On August 16 Fission announced the appointment of Ted Clark to its executive advisory board. Clark is chief of the Clearwater River Dene Nation and owner of Big Bear Contracting Ltd.

NexGen drills PLS-adjacent Rook 1, increases private placement again

Adjacently northeast of PLS, a two-drill, 3,000-metre campaign has begun on NexGen Energy’s TSXV:NXE Rook 1 project. Targets were identified and refined following airborne and ground geophysics that found overlapping anomalies, according to the August 16 announcement. NexGen expects to find basement rock at 65 to 100 metres in depth. Weather permitting, drilling will continue to late September.

What began as a $1.78-million private placement offered on July 29 has, after three increases, now reached nearly $5 million. The company doubled the offer to $3.53 million on August 1, increased it to $4.12 million on August 14 and, the following day, raised that to $5 million. This “third and final increase” now boosts the offer to 14.28 million units at $0.35 for gross proceeds up to almost $5 million.

Each unit consists of one share and one-half warrant, with each whole warrant exercisable for a share at $0.55 for 18 months. Raising the $5 million would leave NexGen with about $9 million cash on hand.

On the Basin’s east side, the company is earning a 70% interest in the Radio project, two kilometres east of Rio Tinto’s Roughrider deposits. Assays are pending from Radio’s 3,473-metre summer program.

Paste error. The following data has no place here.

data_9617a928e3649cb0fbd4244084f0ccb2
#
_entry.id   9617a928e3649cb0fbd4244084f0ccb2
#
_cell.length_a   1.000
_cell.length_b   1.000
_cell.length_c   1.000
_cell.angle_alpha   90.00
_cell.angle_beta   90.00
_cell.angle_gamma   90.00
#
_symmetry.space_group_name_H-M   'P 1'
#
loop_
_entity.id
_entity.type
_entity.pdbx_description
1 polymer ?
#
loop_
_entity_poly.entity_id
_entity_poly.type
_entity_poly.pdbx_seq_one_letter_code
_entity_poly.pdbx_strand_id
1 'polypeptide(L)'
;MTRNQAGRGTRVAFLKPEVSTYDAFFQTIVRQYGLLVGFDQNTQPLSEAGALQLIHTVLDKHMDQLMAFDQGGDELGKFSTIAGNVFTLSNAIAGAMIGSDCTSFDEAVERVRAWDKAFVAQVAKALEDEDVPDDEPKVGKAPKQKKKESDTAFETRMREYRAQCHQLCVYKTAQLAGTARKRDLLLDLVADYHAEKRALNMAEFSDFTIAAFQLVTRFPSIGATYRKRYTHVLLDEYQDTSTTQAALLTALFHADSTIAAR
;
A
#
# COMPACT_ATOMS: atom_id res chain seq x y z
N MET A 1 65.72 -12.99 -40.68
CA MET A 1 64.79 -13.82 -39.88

Skyharbour closes $425,000 private placement, now fully funded for two years

Skyharbour Resources TSXV:SYH closed a private placement of 5.31 million flow-through units at $0.08 for $425,000 on August 14. Each flow-through unit consists of one flow-through share and one non-transferable non-flow-through warrant exercisable at $0.10 for two years. No finder’s fees were paid.

As part of the four-company Western Athabasca Syndicate exploring the PLS-area’s largest land package, Skyharbour is now fully financed for its portion of a $6-million, two-year program, president/CEO Jordan Trimble tells ResourceClips.com.

“The first phase of work, the airborne surveys, is complete,” he points out. “Fieldwork started ahead of schedule to test a target we’re excited about. We’ll be doing some radon surveying, geochemical sampling and prospecting, among other field techniques. We hope to have all the results in by the end of October.”

Referring to the Alpha/Fission discovery of a fourth PLS zone, Trimble says, “Clearly they’re dealing with a very powerful geological event that created this deposition of uranium. That has implications for the surrounding properties. Another point is the success they’re having with these indicators—the radon anomalies, the boulder train discovery. They’re having huge success with their methodology and the specific targets they’re drilling. That’s important for companies at an earlier stage, and I think Alpha and Fission have shown the market the significance of pre-drilling exploration and reconnaissance work. There’s a lot of value you can put into a project even before you get the drill rigs there.”